In Yo-kai Watch, Baku puts humans to sleep before feasting on their dreams. Her evolution, Bakulia, is able to find out what’s on people’s minds by entering their dreams. Aside from sleep-inducing abilities, Baku can help the player in several ways: By assuming the player’s appearance (as one of the few Yokai capable of transformation), she can take their place in bed, which allows for them to escape their parents’ watchful eyes at night; by eating the player’s dream, she removes all of their exhaustion, leaving them full of energy. As the player needs to explore the town at night and Baku’s ability is unique, befriending her is crucial to progressing in the game. In the anime, Baku is in search of an incredible dream that will fulfill her, and can show dreams not immediately devoured to other characters. Also in the anime, Whapir (Haku in Japanese) — a rare white Baku that blesses others with good dreams — has the ability to project memories.

In My Time of Need

Wishes & prayers

I fell in love with Inoru’s design and whimsical nature at first sight, but what truly fascinates me is the ambivalence of her role, as her ever-changing motives are beyond Shuhei and the reader’s grasp: In the beginning, she’s a question mark who appears every now and then to get a rise out of Shuhei while also being the only person who knows what’s happening. Next, she provokes him into living out his wishes within his dream, which, to me, gave off the impression that she was trying to trap him in that world. After all, it’s easy to let go of the real world if you can get anything you want in your made-up fantasy.

Inoru, however, isn’t a malicious figure. When Shuhei lets go of the woman he loves once again, choosing to respect her wishes even within his dream realm, Inoru teases and laughs at him, but also takes an interest in him: the part of him that doesn’t use dreams as wish fulfillment only to drown in them. It would seem as though she has never met anyone quite like that before.

From then on, she actively tries to make his wish come true by offering him support and guidance. More than just a guide, I would say that Inoru also becomes his friend, fooling around with him, listening to his stories and cheering him on — all of that during the time he feels the loneliest.

Shuhei You said you didn’t change anything by showing up. But you did. It wasn’t much, but I could feel it.

When Shuhei finally regains some of his suppressed memories and understands that reliving and altering events within the dream won’t change what happened in reality, he confides in Inoru: He admits that he knows he ought to wake up, but that he’s afraid of doing so. And that’s when Inoru’s motivations change once again:

Inoru If you’re afraid… why not just stay in your dream world? If you want to get away from pain and sadness, it’s all right. I’m a dream eater. I’ll eat your bad dreams for you. I love it, too — your dream. I can’t live outside people’s dreams. If I’m going to live, I want to live in a dream I enjoy. If you’re staying, I want to stay with you.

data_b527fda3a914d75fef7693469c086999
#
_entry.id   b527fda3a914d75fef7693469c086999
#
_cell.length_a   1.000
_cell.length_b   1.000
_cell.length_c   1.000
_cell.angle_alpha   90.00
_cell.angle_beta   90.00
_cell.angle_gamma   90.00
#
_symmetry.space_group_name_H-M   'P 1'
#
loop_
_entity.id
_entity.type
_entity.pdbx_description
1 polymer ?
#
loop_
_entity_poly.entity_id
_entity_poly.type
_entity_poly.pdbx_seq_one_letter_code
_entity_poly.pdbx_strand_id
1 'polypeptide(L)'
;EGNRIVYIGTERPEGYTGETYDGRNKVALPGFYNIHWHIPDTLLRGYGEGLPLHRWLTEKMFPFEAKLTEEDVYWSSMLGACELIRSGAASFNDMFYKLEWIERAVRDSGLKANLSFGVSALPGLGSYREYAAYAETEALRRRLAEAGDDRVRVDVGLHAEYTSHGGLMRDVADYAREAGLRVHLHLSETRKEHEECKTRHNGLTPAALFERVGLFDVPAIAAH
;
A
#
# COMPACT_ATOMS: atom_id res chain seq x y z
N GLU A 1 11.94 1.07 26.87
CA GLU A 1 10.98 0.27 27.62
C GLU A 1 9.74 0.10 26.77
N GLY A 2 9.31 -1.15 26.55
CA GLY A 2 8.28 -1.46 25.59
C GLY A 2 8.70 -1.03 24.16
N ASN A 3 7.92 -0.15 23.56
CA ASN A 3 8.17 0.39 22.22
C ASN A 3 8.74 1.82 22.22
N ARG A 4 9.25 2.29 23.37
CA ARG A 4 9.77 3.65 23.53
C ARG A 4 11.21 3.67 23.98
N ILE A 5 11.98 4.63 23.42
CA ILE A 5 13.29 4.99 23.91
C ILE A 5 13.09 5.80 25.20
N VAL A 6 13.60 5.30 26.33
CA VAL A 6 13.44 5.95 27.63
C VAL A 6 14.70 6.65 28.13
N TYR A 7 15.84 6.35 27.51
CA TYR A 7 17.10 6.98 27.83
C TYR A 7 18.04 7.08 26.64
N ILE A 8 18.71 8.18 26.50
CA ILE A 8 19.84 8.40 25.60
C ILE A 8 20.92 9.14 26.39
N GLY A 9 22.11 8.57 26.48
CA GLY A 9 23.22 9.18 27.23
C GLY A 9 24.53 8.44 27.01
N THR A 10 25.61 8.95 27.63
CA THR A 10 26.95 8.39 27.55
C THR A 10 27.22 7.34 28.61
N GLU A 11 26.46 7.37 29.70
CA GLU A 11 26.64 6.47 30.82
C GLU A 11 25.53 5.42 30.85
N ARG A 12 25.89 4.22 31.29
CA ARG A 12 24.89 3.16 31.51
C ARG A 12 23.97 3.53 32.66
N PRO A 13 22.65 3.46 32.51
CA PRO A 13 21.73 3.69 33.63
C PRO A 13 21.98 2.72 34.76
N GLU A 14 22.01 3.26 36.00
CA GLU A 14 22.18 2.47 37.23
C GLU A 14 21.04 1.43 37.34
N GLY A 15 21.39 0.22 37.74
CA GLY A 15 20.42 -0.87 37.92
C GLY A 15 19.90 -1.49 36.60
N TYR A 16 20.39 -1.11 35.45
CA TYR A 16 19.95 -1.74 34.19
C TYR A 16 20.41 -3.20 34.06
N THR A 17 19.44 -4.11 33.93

I believe that the fluctuations in Inoru’s motivations can only be fully grasped if you understand the origins of dream eaters, namely the Baku in Japanese folklore. The Baku is a benevolent spirit, but inviting it also comes with an element of risk. As a dream eater, it is Inoru’s duty to remove harmful elements from Shuhei’s dream. In this story, that begs the question what constitutes as harmful: Is it the dream itself, or is it the events that led him to escape into his dream? Does he want and need to wake up, or should he remake his world within the dream?

Inoru has a clearly designated role, one that demands of her to comply with Shuhei’s wishes. However, the Baku of folklore doesn’t act purely out of altruism: It feasts on dreams, and if you summon it only to leave it unfulfilled, it might decide to take more than what was intended. I do believe that Inoru tries to help Shuhei to the best of her abilities, and she’s shown not to judge him for any of his decisions (nor does she ever call him a loser when he’s being self-deprecating). But it’s important to see that in this scene, she’s bringing her own perspective into this, thus confounding what he wants with what she wants for herself. No longer is she a neutral guide.

Inoru’s changing motivations throughout the story are thus a reflection of Shuhei’s own indecisiveness, their evolving relationship as well as her own sense of self.

All Dreams Must End


As said above, Inoru’s support is genuine, but that’s not all there is. While the story’s focus is on Shuhei’s struggles and he himself admits that he barely knows anything about her, there are occasional lines of hers that, to me, hint at her own loneliness: truths that come with her existence as a dream eater.

One instance of this is when she clearly enjoys browsing Shuhei’s photo album, calling him lucky and mentioning in passing that she has no memories to claim as her own; another is when Shuhei asks her what’s going on in real life, to which she has no answer as she doesn’t exist outside of dreams. Neither of them dwells on those statements, but it feels lonely to me.